Reports from the Bibliographic Bunker
Jed Birmingham on William S. Burroughs Collecting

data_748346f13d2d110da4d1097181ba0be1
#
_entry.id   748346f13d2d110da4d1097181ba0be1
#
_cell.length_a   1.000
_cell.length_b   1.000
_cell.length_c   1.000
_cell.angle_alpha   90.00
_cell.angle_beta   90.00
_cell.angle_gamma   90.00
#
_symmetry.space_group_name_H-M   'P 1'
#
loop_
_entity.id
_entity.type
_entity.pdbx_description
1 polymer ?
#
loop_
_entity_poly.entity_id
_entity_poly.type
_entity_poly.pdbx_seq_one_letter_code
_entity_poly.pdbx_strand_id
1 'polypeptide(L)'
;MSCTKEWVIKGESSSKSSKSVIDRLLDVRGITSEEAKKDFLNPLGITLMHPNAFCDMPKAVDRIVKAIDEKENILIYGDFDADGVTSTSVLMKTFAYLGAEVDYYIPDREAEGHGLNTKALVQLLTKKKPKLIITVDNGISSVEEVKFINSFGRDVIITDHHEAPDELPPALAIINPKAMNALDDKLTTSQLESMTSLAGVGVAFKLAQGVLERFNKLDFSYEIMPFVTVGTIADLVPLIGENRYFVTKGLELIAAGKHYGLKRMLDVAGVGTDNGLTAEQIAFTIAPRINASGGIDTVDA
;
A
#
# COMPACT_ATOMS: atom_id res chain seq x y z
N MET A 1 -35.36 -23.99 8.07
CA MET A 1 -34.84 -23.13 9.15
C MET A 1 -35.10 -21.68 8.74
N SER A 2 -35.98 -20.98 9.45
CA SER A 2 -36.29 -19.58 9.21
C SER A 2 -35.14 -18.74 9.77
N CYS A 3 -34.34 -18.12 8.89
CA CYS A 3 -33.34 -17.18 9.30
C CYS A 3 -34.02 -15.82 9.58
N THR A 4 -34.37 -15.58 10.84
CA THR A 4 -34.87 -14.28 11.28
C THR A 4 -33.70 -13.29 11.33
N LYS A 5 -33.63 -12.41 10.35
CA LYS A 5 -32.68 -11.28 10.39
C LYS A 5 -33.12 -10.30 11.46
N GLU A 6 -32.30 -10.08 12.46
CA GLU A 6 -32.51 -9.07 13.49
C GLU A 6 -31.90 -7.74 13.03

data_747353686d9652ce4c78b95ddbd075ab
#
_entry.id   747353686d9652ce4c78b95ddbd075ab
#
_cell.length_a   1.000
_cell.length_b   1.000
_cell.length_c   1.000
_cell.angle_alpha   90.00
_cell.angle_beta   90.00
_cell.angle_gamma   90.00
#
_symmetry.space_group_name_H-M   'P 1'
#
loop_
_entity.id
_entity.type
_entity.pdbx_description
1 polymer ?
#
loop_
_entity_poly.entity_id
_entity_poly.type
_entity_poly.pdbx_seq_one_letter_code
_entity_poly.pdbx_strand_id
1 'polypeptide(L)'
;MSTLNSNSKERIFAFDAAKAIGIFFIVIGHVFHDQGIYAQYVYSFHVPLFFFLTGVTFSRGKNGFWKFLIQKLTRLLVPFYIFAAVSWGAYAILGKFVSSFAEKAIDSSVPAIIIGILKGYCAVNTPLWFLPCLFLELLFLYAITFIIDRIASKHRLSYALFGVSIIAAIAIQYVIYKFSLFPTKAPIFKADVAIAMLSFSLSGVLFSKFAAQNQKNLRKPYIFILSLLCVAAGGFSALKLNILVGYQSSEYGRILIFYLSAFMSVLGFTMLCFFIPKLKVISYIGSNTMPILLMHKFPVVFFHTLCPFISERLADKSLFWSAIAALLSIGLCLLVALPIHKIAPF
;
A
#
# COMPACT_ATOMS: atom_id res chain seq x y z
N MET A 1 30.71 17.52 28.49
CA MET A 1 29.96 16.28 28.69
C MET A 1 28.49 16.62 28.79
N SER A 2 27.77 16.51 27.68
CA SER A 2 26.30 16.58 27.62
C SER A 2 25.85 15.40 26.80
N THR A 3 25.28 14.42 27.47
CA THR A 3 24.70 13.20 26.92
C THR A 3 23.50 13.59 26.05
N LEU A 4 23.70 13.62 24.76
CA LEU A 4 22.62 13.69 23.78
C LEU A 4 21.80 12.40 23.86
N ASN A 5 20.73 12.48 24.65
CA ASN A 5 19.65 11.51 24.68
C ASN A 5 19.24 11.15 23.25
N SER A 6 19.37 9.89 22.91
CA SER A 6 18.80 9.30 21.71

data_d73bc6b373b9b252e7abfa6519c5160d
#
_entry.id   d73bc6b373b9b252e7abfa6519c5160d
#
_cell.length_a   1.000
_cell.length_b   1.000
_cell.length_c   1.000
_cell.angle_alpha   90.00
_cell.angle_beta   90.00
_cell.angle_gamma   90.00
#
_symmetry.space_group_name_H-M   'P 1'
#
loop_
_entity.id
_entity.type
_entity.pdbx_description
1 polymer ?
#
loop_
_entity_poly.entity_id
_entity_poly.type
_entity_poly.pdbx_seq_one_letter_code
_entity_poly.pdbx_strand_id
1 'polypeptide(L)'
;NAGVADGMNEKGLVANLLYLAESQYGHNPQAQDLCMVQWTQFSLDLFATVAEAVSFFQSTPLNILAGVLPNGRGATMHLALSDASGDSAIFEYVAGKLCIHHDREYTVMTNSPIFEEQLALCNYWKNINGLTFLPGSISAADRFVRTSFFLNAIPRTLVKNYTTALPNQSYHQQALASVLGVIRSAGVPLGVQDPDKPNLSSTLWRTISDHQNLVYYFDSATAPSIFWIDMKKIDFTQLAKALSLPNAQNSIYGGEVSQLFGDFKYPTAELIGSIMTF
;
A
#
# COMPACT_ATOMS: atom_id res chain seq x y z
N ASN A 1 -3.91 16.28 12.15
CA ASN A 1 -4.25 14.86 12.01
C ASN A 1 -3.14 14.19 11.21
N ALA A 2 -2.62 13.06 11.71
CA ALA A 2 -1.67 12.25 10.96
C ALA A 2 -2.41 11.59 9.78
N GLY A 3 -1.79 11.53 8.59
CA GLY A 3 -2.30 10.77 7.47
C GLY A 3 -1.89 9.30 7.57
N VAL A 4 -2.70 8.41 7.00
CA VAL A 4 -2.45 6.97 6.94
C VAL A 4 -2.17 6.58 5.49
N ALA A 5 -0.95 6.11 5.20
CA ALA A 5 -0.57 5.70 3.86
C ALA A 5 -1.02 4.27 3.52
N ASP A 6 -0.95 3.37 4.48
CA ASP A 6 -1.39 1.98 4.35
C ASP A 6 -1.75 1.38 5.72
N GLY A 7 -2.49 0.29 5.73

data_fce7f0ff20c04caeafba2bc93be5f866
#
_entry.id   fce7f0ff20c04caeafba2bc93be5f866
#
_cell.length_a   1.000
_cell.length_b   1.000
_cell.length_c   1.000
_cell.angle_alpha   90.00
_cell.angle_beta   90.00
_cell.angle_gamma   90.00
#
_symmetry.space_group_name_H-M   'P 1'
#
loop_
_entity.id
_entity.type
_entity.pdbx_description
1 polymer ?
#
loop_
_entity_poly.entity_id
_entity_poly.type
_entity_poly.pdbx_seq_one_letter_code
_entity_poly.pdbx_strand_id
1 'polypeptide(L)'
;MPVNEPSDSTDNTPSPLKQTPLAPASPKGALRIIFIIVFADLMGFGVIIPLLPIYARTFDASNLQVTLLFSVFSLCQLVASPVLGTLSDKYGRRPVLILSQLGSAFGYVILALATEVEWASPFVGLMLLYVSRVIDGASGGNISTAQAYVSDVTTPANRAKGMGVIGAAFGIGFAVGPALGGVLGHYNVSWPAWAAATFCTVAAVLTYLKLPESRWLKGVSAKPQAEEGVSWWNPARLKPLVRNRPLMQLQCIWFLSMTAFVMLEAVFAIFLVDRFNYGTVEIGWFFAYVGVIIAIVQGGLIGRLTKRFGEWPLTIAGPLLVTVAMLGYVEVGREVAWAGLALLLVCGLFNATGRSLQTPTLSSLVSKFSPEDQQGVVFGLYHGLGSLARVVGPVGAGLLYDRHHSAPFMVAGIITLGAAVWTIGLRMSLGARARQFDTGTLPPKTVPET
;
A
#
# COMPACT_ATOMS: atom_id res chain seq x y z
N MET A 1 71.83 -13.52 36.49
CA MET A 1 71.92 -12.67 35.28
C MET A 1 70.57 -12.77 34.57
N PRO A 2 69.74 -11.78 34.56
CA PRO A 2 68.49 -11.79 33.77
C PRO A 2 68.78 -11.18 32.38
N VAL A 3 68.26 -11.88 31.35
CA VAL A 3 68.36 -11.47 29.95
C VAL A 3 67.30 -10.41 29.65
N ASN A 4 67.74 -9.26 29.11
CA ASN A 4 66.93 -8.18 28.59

As mentioned in the forum, a cabin owned by William Burroughs ten minutes outside of Lawrence Kansas is on eBay for $159,950. (PDF) The property is on Lone Star Lake and includes 4500 square feet of land. Apparently Burroughs mentioned the cabin in a couple of his late writings. Burroughs writes in My Education, “…and I got me this cabin out on the lake. Got it cheap since I was able to put up cash, which the owners needed to put down on another house they is buying out in the country. Could easy sell it now, but what for? A few thousand profit? Nowadays what can you do with that kinda money? My neighbor tells me right in front of my dock (I’ve got access, and that is the thing matters here on the lake… a dock, see!), well, my neighbor tells me that right in front of my dock is the best catfish fishing in the lake, but I don’t want to catch a catfish… … I could cope with a bass, or better, some bluegills — half pound, as tasty fish as a man can eat — fresh from the lake, and I got me an aluminum flat bottom boat, ten foot long, $270…a real bargain. I likes to row out in the middle of the lake and just let the boat drift…” It is interesting to see the man Kerouac thought was a millionaire trust fund boy getting all excited about the various bargains and land deals he has made. I know precious little about Burroughs in Kansas but the whole Burroughs mystique of the ultimate hipster and godfather of various countercultures appears to melt away and reveals a simple man who appreciates the simple pleasures of life like fishing or his cats.